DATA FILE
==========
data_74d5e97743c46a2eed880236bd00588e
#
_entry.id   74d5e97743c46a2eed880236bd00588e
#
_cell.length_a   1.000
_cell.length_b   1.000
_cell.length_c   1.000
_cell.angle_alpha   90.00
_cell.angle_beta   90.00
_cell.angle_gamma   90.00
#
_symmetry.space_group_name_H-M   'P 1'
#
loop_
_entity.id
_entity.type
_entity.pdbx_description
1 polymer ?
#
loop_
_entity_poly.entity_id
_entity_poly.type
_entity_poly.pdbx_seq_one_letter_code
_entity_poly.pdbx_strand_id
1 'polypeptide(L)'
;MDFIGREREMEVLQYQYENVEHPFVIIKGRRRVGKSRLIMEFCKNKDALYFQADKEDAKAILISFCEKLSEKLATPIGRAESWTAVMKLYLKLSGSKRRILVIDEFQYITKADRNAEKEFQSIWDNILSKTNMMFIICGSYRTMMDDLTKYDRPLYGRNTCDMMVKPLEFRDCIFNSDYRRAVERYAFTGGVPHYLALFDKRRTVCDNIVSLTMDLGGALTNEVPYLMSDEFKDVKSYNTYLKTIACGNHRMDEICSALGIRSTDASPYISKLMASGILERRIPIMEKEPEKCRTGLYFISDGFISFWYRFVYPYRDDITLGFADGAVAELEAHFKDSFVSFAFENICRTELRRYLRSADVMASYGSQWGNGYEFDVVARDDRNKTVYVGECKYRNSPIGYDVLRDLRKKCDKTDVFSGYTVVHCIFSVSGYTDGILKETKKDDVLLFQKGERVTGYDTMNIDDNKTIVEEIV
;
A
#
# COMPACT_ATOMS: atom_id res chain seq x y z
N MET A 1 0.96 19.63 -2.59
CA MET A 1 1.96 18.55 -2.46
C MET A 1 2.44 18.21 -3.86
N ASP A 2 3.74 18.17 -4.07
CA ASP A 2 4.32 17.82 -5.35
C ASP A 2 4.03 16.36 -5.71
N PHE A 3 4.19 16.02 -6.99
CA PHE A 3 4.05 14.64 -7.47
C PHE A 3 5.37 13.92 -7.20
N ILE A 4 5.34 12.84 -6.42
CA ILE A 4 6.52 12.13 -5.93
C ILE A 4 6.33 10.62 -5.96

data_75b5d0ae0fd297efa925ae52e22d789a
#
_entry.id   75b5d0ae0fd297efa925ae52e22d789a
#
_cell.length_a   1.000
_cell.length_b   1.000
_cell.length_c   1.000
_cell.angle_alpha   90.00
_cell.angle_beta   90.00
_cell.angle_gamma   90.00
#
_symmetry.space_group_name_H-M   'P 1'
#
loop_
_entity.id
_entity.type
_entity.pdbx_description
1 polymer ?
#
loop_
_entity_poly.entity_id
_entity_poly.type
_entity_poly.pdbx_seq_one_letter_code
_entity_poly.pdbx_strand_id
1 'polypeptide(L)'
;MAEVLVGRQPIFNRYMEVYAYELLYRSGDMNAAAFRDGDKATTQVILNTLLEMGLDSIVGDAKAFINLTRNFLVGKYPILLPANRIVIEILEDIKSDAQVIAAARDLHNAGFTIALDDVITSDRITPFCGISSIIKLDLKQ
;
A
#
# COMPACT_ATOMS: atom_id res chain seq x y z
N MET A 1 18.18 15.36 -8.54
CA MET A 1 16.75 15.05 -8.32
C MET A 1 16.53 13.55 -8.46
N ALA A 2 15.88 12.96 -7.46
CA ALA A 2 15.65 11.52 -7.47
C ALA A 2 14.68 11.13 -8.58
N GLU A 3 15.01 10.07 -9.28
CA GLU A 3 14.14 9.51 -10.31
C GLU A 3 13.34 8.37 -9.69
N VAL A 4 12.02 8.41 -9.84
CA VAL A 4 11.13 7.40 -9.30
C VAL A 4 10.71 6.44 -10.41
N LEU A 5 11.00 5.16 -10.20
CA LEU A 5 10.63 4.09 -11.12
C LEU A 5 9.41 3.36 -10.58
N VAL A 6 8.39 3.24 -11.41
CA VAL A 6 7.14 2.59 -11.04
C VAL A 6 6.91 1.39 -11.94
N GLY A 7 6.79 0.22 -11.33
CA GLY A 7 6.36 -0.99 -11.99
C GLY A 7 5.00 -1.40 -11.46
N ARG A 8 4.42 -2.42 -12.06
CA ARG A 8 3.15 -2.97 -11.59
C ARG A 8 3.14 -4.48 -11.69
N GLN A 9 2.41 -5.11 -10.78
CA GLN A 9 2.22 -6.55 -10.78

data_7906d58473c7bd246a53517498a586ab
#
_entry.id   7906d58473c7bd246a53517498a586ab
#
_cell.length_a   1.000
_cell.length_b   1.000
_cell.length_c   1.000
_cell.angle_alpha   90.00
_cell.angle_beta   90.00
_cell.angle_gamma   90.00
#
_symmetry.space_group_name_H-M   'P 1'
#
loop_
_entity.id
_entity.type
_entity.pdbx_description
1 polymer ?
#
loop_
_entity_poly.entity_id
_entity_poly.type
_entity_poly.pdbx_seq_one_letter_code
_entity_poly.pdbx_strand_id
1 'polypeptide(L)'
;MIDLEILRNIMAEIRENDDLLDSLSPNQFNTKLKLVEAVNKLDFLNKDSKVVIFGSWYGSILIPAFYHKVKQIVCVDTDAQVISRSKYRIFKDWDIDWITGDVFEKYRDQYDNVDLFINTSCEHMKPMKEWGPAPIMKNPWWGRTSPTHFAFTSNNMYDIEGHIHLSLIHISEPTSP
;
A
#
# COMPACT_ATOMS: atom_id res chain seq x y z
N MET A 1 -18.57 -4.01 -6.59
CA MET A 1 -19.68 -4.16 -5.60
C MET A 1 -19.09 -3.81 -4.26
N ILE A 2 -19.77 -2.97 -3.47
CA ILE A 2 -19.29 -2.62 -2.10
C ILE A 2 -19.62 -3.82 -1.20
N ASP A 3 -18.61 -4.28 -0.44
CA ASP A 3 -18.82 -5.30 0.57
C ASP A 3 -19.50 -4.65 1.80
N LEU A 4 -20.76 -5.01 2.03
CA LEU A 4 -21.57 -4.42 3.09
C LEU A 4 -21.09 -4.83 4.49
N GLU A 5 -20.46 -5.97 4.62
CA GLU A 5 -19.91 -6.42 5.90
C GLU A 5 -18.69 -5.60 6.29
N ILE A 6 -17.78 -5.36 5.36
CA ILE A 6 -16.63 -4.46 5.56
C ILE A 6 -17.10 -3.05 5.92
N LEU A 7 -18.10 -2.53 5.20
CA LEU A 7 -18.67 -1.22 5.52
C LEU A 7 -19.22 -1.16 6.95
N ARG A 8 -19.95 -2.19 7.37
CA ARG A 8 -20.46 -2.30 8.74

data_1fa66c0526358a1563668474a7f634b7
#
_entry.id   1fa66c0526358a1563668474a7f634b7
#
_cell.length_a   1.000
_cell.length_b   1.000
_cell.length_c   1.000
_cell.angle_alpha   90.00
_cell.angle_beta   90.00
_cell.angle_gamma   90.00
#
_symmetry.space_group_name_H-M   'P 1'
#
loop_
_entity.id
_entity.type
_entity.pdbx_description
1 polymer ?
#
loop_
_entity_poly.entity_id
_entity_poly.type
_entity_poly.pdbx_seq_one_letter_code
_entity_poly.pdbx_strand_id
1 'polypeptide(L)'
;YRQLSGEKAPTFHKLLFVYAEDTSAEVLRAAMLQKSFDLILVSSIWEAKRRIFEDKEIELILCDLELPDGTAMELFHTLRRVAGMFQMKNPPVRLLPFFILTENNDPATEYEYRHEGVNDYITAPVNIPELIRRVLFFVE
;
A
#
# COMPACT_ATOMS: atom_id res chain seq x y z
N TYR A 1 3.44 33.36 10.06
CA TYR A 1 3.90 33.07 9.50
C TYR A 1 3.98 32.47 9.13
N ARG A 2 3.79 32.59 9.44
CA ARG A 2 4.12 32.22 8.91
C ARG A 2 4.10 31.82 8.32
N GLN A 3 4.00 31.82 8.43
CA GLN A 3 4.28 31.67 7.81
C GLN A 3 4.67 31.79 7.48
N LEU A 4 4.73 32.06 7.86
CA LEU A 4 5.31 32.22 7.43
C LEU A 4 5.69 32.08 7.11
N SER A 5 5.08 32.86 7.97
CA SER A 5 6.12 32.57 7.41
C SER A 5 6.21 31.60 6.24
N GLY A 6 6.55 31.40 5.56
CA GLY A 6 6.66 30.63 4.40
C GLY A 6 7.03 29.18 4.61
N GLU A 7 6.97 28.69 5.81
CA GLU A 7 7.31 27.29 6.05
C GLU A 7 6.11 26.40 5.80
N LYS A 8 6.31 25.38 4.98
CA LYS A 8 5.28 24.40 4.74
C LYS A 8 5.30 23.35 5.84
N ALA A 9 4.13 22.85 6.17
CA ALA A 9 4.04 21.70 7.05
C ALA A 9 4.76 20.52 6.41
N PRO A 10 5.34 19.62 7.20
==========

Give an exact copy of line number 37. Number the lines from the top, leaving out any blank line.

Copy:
N PHE A 3 4.19 16.02 -6.99